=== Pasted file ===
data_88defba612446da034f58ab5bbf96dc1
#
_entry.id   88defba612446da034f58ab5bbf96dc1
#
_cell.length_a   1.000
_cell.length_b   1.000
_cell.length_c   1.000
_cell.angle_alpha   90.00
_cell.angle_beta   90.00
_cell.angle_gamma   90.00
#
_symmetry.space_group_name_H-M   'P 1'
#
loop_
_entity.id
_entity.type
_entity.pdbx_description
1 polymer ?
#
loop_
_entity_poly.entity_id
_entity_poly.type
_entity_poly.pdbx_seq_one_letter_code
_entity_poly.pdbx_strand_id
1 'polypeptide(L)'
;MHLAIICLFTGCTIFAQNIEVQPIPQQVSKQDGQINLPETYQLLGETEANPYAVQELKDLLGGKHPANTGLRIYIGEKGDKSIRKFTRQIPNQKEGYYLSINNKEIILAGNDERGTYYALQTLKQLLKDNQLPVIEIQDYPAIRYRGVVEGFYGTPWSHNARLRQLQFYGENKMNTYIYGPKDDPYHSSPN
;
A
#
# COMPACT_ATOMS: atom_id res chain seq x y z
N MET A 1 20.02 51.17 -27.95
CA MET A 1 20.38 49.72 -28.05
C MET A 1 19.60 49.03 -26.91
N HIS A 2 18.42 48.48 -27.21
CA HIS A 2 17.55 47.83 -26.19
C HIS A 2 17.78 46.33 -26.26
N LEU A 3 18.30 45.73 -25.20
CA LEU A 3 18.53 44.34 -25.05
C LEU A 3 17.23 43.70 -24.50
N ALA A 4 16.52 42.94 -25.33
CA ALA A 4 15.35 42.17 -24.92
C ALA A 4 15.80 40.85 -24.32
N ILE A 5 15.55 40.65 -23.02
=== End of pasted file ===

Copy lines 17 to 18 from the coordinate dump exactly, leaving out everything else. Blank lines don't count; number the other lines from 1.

_entity.pdbx_description
1 polymer ?